Posts Tagged ‘The Dog Who Knew Too Much’

Beginnings

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April 5th, 2020 Posted 8:15 am

On Sunday we do beginnings, taking look at a Peter Abrahams novel, including those written under the Spencer Quinn moniker. Most of the books in Chet and Bernie series take place in the Valley, but three do not. The first of those is The Dog Who Knew Too Much (which takes place partly into Valley, true, but mostly in southwest Colorado).

Was I proud of Bernie or what? True, he’d been pretty nervous going into this gig. I can always tell when Bernie’s nervous – which hardly ever happens, and never when we’re in action – because his smell sharpens a bit, although it’s still the best human smell there is, apples, bourbon, salt and pepper; but now, up on the stage, he was doing great.

“Which, um,” he was saying, “reminds me of a joke. “Sort of. Maybe not a joke,” he went on, turning a page, “more like a – “ and at that moment the whole wad of papers somehow jumped out of his hands, all the pages gliding down in different directions.

 

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Beginnings

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December 15th, 2019 Posted 8:00 am

On Sunday we do beginnings, taking a look at the start of a Peter Abrahams novel, including those written under the Spencer Quinn moniker. How about The Dog Who Knew Too Much from the Chet and Bernie series? (Heart of Barkness is the latest but they can be read in any order.) The Dog Who Knew Too Much can’t be called a holiday novel, but it is the book where Chet sees snow for the first time – so it would make a great gift! (Mrs. Publicist threw in that last bit.) It starts – as my books often do – in media res.

Was I proud of Bernie or what?

True, he’d been pretty nervous going into this gig. I can always tell when Bernie’s nervous – which hardly ever happens, and never when we’re in action – because his smell sharpens a bit, although it’s still the best human smell there is, apples, bourbon, salt and pepper; but now, up on the stage, he was doing great.

“Which, um,” he was saying, “reminds me of a joke. “Sort of. Maybe not a joke,” he went on, turning a page, “more like a – “ and at that moment the whole wad of papers somehow jumped out of his hands, all the pages gliding down in different directions.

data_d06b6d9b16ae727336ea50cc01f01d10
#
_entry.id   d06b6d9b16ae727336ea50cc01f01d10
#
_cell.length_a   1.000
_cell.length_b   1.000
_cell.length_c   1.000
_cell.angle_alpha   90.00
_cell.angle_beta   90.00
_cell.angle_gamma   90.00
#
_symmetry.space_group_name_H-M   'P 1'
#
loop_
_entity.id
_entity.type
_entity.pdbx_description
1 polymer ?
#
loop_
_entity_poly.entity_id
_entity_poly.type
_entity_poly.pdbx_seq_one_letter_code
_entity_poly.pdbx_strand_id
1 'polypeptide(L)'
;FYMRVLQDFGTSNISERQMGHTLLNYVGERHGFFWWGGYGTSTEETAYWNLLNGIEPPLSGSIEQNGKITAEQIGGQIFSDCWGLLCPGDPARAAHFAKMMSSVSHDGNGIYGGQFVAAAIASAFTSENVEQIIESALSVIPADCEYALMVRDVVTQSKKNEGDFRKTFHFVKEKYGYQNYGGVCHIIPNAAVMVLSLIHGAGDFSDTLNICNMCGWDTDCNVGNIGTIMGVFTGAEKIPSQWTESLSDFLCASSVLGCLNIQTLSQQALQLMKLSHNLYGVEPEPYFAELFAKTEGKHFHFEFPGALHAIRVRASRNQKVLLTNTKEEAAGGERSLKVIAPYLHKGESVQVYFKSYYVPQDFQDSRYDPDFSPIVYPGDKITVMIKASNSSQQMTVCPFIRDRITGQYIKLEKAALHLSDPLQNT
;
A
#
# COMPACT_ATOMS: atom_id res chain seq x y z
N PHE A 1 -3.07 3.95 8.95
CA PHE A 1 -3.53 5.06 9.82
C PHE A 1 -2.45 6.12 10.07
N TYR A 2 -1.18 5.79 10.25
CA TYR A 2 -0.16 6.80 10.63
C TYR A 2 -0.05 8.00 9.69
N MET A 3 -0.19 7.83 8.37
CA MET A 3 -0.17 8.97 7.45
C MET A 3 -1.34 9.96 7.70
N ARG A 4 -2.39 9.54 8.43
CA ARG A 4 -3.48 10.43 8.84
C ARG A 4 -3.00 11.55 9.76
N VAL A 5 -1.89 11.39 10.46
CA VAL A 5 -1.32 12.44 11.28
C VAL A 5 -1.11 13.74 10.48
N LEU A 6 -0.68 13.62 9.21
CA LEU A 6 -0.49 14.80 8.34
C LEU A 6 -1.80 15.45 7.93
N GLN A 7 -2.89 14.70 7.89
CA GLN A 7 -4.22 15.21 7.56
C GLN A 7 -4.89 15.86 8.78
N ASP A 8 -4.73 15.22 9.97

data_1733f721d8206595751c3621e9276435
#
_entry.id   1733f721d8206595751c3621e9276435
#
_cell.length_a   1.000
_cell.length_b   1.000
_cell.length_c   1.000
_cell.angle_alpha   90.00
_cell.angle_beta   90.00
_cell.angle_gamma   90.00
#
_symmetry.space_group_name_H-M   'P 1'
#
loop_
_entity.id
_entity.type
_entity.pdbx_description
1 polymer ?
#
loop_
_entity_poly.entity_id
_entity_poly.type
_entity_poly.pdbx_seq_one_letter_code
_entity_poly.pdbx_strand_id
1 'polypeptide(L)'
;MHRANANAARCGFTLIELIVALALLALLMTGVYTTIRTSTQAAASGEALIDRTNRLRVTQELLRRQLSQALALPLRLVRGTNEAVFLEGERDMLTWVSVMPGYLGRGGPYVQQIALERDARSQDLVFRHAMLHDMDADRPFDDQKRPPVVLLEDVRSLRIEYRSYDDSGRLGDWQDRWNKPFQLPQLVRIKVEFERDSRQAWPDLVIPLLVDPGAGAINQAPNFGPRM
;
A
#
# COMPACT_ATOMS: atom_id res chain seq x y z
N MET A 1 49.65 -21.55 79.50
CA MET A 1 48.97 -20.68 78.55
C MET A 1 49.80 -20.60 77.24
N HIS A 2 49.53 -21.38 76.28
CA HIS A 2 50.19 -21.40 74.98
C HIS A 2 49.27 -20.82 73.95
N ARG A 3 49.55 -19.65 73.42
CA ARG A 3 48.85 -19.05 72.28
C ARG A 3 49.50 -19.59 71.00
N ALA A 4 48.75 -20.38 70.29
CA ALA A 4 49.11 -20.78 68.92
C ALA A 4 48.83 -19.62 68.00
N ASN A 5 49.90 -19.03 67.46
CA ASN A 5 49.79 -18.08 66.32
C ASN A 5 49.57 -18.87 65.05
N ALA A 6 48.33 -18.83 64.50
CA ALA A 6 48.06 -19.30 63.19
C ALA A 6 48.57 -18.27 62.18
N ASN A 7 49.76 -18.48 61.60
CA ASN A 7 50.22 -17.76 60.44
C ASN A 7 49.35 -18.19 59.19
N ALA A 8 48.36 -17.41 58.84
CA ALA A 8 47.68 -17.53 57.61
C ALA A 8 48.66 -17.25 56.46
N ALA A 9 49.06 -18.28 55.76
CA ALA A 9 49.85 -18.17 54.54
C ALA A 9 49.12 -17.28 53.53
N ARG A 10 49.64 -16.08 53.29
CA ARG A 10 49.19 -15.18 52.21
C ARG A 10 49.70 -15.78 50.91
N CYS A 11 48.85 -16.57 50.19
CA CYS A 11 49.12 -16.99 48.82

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Snow

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December 8th, 2019 Posted 9:00 am

Normally on Sunday we do beginnings, checking out the start of a Peter Abrahams novel, including those written under the Spencer Quinn moniker. But today – with winter and Christmas so close – we’ve been thinking about snow. We’ve written lots of snow scenes from our very first book (The Fury of Rachel Monette) and snow plays a big role in some of the others – A Perfect Crime, Reality Check (YA), Nerve Damage, the Echo Falls series (middle grade). Not much snow in the Chet and Bernie series, due to the location of most of the stories, but it does appear. The first time was in The Dog Who Knew Too Much:

We started working our way along the base of the cliff, and soon, in a shadowy spot under an overhang, spotted some white stuff, white stuff that reminded me of the white streaks on the mountain.

“Snow, big guy.”

Snow? I’d heard of it, of course, seen it lots of times on TV during the divorce, when for some reason Bernie had really gotten into skiing videos. The snow sent coldness up into the air. I sniffed at it. Snow went right up my nose! I sneezed. Bernie laughed. I licked at the snow. It turned into water on my tongue, although not much water. Bernie picked some up and patted it – hey! – patted it into the shape of a ball. Yes! One thing about Bernie: just when you think he’s done with amazing you, he amazes you again. Now, after all this time, I was just finding out he could turn snow into a ball. I knew what was coming next, one of my favorite feelings.

 

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The Political Chet

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August 14th, 2019 Posted 9:29 am

Several readers have raised the idea of Chet for president. Without getting into the pros and cons, at least I think we know the elevator pitch. Here, from The Dog Who Knew Too Much (although it comes up in just about every book in the series, although never exactly the same syntactically or contextually, I happened to notice):

“I like just about every human I’ve ever rubbed up against – even the perps and gangbangers – except for the nasty-sounding types.”

 

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The Books



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